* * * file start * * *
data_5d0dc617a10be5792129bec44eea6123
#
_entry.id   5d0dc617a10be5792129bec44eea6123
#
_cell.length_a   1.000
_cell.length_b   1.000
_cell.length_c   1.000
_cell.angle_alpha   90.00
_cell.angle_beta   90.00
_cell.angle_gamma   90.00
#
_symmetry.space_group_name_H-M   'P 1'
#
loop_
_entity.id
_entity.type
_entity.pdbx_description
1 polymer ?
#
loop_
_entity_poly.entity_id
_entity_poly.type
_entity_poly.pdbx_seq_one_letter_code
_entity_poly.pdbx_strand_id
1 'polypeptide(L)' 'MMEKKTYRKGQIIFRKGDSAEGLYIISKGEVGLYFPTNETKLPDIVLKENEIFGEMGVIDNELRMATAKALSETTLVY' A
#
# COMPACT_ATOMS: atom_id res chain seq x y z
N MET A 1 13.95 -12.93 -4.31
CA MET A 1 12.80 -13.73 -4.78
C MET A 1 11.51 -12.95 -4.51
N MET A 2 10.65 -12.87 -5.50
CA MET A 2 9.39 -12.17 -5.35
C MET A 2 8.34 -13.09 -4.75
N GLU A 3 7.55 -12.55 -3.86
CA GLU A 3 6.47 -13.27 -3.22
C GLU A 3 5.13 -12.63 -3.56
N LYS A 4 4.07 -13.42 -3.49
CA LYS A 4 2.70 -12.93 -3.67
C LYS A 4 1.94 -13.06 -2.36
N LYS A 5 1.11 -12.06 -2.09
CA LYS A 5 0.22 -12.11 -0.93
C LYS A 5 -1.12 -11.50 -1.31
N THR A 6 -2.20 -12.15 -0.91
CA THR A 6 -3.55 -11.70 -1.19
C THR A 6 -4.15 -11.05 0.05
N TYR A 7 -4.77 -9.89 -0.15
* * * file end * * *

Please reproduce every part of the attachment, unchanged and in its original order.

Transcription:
data_5d0dc617a10be5792129bec44eea6123
#
_entry.id   5d0dc617a10be5792129bec44eea6123
#
_cell.length_a   1.000
_cell.length_b   1.000
_cell.length_c   1.000
_cell.angle_alpha   90.00
_cell.angle_beta   90.00
_cell.angle_gamma   90.00
#
_symmetry.space_group_name_H-M   'P 1'
#
loop_
_entity.id
_entity.type
_entity.pdbx_description
1 polymer ?
#
loop_
_entity_poly.entity_id
_entity_poly.type
_entity_poly.pdbx_seq_one_letter_code
_entity_poly.pdbx_strand_id
1 'polypeptide(L)' 'MMEKKTYRKGQIIFRKGDSAEGLYIISKGEVGLYFPTNETKLPDIVLKENEIFGEMGVIDNELRMATAKALSETTLVY' A
#
# COMPACT_ATOMS: atom_id res chain seq x y z
N MET A 1 13.95 -12.93 -4.31
CA MET A 1 12.80 -13.73 -4.78
C MET A 1 11.51 -12.95 -4.51
N MET A 2 10.65 -12.87 -5.50
CA MET A 2 9.39 -12.17 -5.35
C MET A 2 8.34 -13.09 -4.75
N GLU A 3 7.55 -12.55 -3.86
CA GLU A 3 6.47 -13.27 -3.22
C GLU A 3 5.13 -12.63 -3.56
N LYS A 4 4.07 -13.42 -3.49
CA LYS A 4 2.70 -12.93 -3.67
C LYS A 4 1.94 -13.06 -2.36
N LYS A 5 1.11 -12.06 -2.09
CA LYS A 5 0.22 -12.11 -0.93
C LYS A 5 -1.12 -11.50 -1.31
N THR A 6 -2.20 -12.15 -0.91
CA THR A 6 -3.55 -11.70 -1.19
C THR A 6 -4.15 -11.05 0.05
N TYR A 7 -4.77 -9.89 -0.15